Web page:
Be a mover. When you write with passion, believe me, people will be moved to action because of your words. Historical, poetry, how-to, fiction, it does not matter what you write. If you write with passion, you will reach your readers, and they will take that passion and act on it in their own lives.

Be warm. You should never write for “the mob” or the “demographic group” you are shooting for. The United States has more than 350,000,000 people living in it. Just one percent of that is 3,500,000 people. Warmth has to do with passion and intimacy (once again this is not romance, love, and sex). Intimacy is being open and vulnerable it is a one-on-one connection. You do not get that by writing for 3.5 million people. You get that by writing for one person, you get that by holding nothing back, you get that by being positive. You do those three things and the warmth will come through. You do those three things and your readers will become important to you, individuals that you care about, and those feelings will create the warmth. Painting, sculpture, writing these are intimate expressions of you. Be intimate one-on-one with each reader and you will succeed one person at a time.

Now a word about my audience. Writing “how-to” books are always talking about “know your audience, write for your audience.” Those noble educators of the craft of writing are talking about a demographic group. You know, a certain; age, sex, race (sometimes), political view, religious view, and et cetera. This nameless, faceless group is the supposed consumers of your work. Therefore, of course, I do not follow this tact. The group I write for is very specific, and (fortunately for me) gains more faces than it loses.

There is a man who is about my age whom I share much in common, but we have just enough not in common to complement each other.

There is the talented historical author breaking down her own barriers by being both black and female, while possessing a real talent for history.

The poet who bares her soul for the entire world to see, inspiring the most dejected among us while doing so.

There is the couple restoring an historical home, a home that our government should have assumed care for a century ago.

There is the sea captains wife, though she has never said so specifically, I suspect she uses some of their precious, limited time they share to tell him about an occasional column I have written.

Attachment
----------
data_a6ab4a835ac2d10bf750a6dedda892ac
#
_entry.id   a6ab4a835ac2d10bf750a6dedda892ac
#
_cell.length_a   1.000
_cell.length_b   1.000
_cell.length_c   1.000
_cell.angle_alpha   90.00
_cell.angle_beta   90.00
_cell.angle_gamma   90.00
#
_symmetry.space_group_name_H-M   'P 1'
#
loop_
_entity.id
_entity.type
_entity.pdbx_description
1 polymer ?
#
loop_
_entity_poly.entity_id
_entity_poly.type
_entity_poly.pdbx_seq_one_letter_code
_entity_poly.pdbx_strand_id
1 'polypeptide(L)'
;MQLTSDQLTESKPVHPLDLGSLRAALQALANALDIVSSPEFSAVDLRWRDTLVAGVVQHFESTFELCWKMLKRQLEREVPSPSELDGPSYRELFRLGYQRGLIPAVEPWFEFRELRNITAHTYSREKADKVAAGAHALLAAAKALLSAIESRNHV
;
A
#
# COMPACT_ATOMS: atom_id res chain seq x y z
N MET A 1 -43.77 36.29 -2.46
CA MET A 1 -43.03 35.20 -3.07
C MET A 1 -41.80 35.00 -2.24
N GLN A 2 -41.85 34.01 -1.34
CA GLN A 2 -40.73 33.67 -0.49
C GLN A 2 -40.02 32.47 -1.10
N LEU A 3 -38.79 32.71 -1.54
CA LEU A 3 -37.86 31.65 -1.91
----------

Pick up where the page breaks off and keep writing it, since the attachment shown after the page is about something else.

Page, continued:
There is an extraordinary woman who just lost her soul mate of many years. She has shared the loss that she and her children feel, with her readers. She is dealing with this one day at a time. Some days are not too bad, and the not too bad days are slowly increasing in number. One day she will be back to normal. A new normal, her life will never be the same again. A part of her will always mourn her loss, but she will smile again, and laugh again. Knowing that her husband would want her to, will make it easier for her.

There is a young feminist, an old feminist, and a former feminist, a couple of artists, and some other writers as well. Some are as young as 7 and some as old as 70. I have left out many, but it would take a book length tome to do real justice to them all. They are really a neat bunch of people, whom I treasure. Some leave comments, some send e-mails, and some just read and smile. As I said I do not follow what the experts say we should do to build an audience, I do not have a narrow faceless group of 3.5 million people for whom I write. I write for an individual, someone I care about, someone I celebrate with when they win, someone I cry with when they hurt, someone I care for and pray for, even though they may be an atheist.

The audience I write for is too narrow, I know that. However, it works for me. I did not start writing for just one person. I started writing for this 3.5 million person demographic I wanted to reach. It just did not work for me. If it works for you, use it. But, there will be something else, just one thing all the experts say you should do, one thing you just cannot do.

That one thing robs you of the voice inside you screaming to get out. Follow what the experts say, but when that one thing you are not supposed to do presents its self, follow it. This is what makes you unique; it is your style, your voice.

It will come to you, do not force it, do not say, “I am going to do this and it will be my style.” If you do, it will come across as contrived. Contrived is fake you want genuine. Follow the experts until you reach that point where you say to yourself, “I do not care if I lose all my readers except my mother, I cannot do this anymore.” Then follow your spirit.

You may lose readers, and it may take a long time before you begin to gain readers again. Do it, do it anyway, and do not ever go back to what you did before (remember, if you always do what you always did, you will always get what you always got). What you did before silenced your real voice that is why you left it. Your new audience will come, do not worry about them. They are searching for you right now, waiting on you to find that voice deep within you. They will find you. They will not quit searching for you until they find you. Be patient and as Shakespeare said, “to thine own shelf be true.”

If you have ever studied art seriously, you know that there are certain “rules” of painting. These rules have evolved over centuries; they are really observations of what make paintings attractive to the viewers. Ever see a painting you just do not like? It probably violates several of the observations. Good paintings make you feel at ease, calm, all is right in the world, they follow all the rules. What sets off the good from the great? One observation, one rule … just one. The artist had just one thing he could not bring himself to do (or her). The artist knew to break that one rule could mean disaster for them as an artist, it did not matter. “To thine own self be true.” The truly great did just that. Following all the other observations, they broke one rule and that is what sets them apart from the crowd, that is their style. They said to themselves, “If no one ever buys another of my paintings I do not care. This is what I must do.” You cannot force it, but in time, it will come to you too.

Thank You !!!

Thank You !!!